A second option for recycling under Carlisle’s new trash contract may be in the works.
Public works director Mark Malarich said the contract with Waste Connections requires that wheeled recycling totes be delivered to every participant in the solid waste program by April 1.
The borough has, however, heard comments from residents who have no access to the front street except through the front door of their homes. These residents wanted to know if they could continue to use the old containers, Malarich said.
In response, the borough is considering the use of bins that are the same size as the ones currently in use, but that have a lid that closes to keep items in on windy days and dry on rainy days as the totes would.
Malarich told the borough council at its Wednesday workshop meeting last week that the smaller bins were tested by leaving them out in subfreezing weather and then tossing it about the parking lot. It held up to the test.
The smaller bins would cost $25-$32, which would be absorbed by the borough.
The challenge for the borough is figuring out how to get residents the type of container they want.
“We’re still trying to flesh out what the right way is to do the exchange from the old recycling bins to the new ones,” said Borough Manager Susan Armstrong. “We want to try to make it as easy as possible on our residents.”
One approach would have Waste Connections continue as planned with the delivery of the larger totes, but to have a paper taped inside of each one that explains the option for the smaller one. The borough would then collect the larger totes and exchange them for the smaller ones upon request.
You have free articles remaining.
The borough council’s discussion of the recycling containers came in the sixth week of the new contract and the fourth week since the changeover from green bags to orange bags for trash collection.
Borough employee Lucretia Hefflefinger said that in the first week of the changeover, the staff counted 325 green bags left out. The following week, the staff reviewed Monday routes on Wednesday and so on through that week to see how many green bags remained.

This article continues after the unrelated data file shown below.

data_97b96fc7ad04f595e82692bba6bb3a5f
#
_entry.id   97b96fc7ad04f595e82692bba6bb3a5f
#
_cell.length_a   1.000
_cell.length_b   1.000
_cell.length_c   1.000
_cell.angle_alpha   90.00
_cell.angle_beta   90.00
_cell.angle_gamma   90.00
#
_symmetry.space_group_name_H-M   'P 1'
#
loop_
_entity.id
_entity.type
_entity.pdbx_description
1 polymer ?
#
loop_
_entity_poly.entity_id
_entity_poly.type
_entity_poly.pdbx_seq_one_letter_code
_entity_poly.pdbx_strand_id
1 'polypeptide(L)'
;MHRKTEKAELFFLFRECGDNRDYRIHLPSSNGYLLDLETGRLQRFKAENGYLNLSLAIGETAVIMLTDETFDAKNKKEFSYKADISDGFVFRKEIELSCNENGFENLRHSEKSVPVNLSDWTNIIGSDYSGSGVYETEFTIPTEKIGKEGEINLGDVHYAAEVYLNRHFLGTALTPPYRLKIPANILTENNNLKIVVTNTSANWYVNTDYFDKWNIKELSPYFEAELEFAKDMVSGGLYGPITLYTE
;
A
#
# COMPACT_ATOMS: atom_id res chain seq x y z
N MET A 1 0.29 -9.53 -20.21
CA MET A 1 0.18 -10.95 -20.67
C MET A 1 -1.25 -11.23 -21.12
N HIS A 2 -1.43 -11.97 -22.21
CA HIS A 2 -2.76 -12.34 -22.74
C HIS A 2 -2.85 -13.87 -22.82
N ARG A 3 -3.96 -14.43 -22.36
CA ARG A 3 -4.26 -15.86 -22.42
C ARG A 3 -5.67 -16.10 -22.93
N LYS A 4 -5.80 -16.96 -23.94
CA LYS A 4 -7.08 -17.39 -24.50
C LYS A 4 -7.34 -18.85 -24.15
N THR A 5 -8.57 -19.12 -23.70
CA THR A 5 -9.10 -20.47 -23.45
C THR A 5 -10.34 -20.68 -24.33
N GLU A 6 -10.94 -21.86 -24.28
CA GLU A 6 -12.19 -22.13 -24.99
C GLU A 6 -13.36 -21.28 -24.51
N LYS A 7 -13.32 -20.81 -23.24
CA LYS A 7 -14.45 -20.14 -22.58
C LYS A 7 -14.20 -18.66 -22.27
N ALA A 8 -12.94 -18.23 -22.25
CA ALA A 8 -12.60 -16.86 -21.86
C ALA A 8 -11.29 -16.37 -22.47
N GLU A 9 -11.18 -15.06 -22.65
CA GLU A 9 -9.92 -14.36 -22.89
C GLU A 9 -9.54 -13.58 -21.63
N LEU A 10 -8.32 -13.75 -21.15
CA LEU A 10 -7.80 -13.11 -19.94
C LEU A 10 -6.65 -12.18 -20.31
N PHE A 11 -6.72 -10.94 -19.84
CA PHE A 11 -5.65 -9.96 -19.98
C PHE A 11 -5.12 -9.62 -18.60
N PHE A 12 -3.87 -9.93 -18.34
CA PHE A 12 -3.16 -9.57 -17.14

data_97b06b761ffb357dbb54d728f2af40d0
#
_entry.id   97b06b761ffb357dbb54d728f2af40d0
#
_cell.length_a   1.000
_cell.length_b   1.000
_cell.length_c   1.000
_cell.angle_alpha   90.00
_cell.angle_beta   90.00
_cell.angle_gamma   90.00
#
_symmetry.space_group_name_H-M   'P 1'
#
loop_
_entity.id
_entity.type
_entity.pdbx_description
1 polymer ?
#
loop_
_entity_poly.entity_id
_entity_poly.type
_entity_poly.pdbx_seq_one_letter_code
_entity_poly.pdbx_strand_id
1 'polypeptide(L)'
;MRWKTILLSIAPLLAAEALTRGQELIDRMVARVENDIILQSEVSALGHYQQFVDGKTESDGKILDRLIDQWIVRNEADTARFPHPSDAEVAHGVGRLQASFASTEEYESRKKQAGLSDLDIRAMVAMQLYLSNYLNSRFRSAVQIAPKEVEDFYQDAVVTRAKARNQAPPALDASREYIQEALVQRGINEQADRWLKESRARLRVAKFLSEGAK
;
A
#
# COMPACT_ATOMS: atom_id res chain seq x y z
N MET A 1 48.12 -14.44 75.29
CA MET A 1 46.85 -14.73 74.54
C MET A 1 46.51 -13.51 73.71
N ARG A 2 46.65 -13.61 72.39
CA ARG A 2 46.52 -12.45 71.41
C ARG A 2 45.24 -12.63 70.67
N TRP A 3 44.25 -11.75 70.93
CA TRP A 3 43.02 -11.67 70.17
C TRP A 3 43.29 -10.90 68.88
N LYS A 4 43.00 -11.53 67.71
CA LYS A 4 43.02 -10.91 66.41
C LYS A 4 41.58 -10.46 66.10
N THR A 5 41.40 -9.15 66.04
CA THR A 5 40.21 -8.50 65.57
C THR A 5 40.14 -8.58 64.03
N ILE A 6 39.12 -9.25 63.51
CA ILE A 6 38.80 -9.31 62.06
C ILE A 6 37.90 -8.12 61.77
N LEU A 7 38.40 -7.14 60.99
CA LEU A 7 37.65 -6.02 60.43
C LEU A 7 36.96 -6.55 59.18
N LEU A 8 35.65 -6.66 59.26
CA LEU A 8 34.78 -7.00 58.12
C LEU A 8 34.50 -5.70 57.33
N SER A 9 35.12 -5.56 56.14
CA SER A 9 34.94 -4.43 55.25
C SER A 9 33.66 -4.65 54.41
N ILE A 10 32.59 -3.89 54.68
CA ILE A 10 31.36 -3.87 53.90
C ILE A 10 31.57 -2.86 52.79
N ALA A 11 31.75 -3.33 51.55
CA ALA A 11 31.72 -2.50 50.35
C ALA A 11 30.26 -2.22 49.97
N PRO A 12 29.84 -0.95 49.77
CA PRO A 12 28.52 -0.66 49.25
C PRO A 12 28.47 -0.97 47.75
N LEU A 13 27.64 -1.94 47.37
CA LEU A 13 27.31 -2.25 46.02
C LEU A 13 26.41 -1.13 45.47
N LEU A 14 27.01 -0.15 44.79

When they finished going through all the sections of town, there were still 91 green bags sitting curbside so the staff put door hangers on those residences to remind them of the change.
The review process repeated the following week with staff finding 42 bags still on the curb. Letters were sent to those homes, Hefflefinger said.
As of the meeting last week, six citations were issued to residents who had yet to replace the green bag with an orange one. Hefflefinger said citations were issued in cases where the green bag was documented as having been out on the curb for four weeks.
Borough staff said there was no pattern as to where they found green bags or any one area in which it was more common.
Hefflefinger also told the council about some of the issues they have seen with the new bags. One issue comes from the fact that the honeycomb structure of the bags allows for expansion so people are putting more trash in them, causing them to exceed the 40-pound weight limit.
Waste Connections has a handheld scale to use on bags of questionable weight. One bag they found logged in at almost 50 pounds. Another bag that a resident had labeled as being 38 pounds weighed more than 60 pounds, according to the handheld scale.
Borough staff also discovered one person who had ordered orange trash bags online and attempted to pass it off as a borough bag.
Notes expressing dissatisfaction with the bags have also been written right on the bag using Sharpies.
Overall, though, borough staff said the transition has been going well.
Email Tammie at firstname.lastname@example.org. Follow her on Twitter @TammieGitt.